Especially those who are sceptical about Eurovision tend to mock the contest for being nothing more than a political game. If not for its unofficial and idealistic intent of unifying European nations in a friendly competition, then most certainly for the fact that for some countries the voting behaviour (of both the national jury and the tele-voting people) can already be more or less predicted before the entries to the competition are even revealed. Apart from voting behaviour, a political trend can also be discovered in the annual themes of the song contest that were introduced in 2002. Where initial themes in 2002 and 2003 were slogans such as ‘A Modern Fairy-tale’ and ‘Magical Rendezvous’ respectively, more recent themes have gained a more political undertone: ‘Building Bridges’ (2015) and ‘Come Together’ (2016). This year's theme ‘Celebrate Diversity’ (2017) is also a clear example of politics in Eurovision, because promoting a 'pro-diversity' stance is a political statement in and of itself.

Eurovision Song Contest Kyiv (Ukraine) 2017 logo with slogan: Celebrate Diversity

The political dimension of Eurovision's 'pro-diversity' stance was already demonstrated back in 2014. Sometimes it's difficult to maintain the ‘no-politics’ rule when a performance may not be politically inspired of itself, but others might still interpret it that way. When Conchita Wurst won Eurovision on behalf of Austria in 2014, international attention established her as a gay icon. It was considered by many to be a sneer at Eastern-European countries such as Russia – known for their intolerance towards homosexuality: “a vote for Wurst is another vote against Russian homophobia and transphobia, and a win would send out a strong message of defiance eastwards”.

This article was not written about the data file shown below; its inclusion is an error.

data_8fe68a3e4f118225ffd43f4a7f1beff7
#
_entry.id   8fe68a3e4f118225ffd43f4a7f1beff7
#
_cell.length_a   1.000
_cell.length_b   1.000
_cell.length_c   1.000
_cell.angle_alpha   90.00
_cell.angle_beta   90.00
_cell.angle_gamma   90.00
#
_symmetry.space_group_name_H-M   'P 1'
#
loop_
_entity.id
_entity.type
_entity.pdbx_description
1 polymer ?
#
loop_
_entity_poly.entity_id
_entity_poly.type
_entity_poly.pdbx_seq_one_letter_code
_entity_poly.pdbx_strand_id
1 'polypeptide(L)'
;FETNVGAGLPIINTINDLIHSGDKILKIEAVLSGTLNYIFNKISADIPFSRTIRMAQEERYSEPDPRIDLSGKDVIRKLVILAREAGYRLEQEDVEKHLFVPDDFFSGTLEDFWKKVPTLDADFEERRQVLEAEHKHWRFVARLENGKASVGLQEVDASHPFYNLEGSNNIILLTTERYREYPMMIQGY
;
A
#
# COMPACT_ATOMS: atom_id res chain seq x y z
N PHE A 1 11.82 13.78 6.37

Conchita Wurst poses with the trophy after winning the Eurovision Song Contest 2014 Grand Final in Copenhagen, Denmark, on May 10, 2014.

The arbitrariness of the ‘no-politics’ rule can also be seen in the performance of singer Jamala representing Ukraine last year. Her song called ‘1944’ lamented the Soviet deportation of more than 240.000 ethnic Tatars from Ukraine’s Crimea region under the Stalin regime during the Second World War. This performance did not go well with Russia. Russian officials complained that the song was intended to denigrate Russia, but the Geneva-based organisers of Eurovision decided that the song was not in breach of the competition’s rules against political speech. Even though the lyrics did not directly refer to Putin’s annexation of the Crimea region in 2014, Jamala did express to The Guardian that the song was a statement about that event as well, even before she won the Eurovision Song Contest shortly after. This artistic performance carried an implicit political message, and can therefore be regarded as an artistic intervention of a political nature in a public sphere of debate restricted by a ‘no-politics’ rule.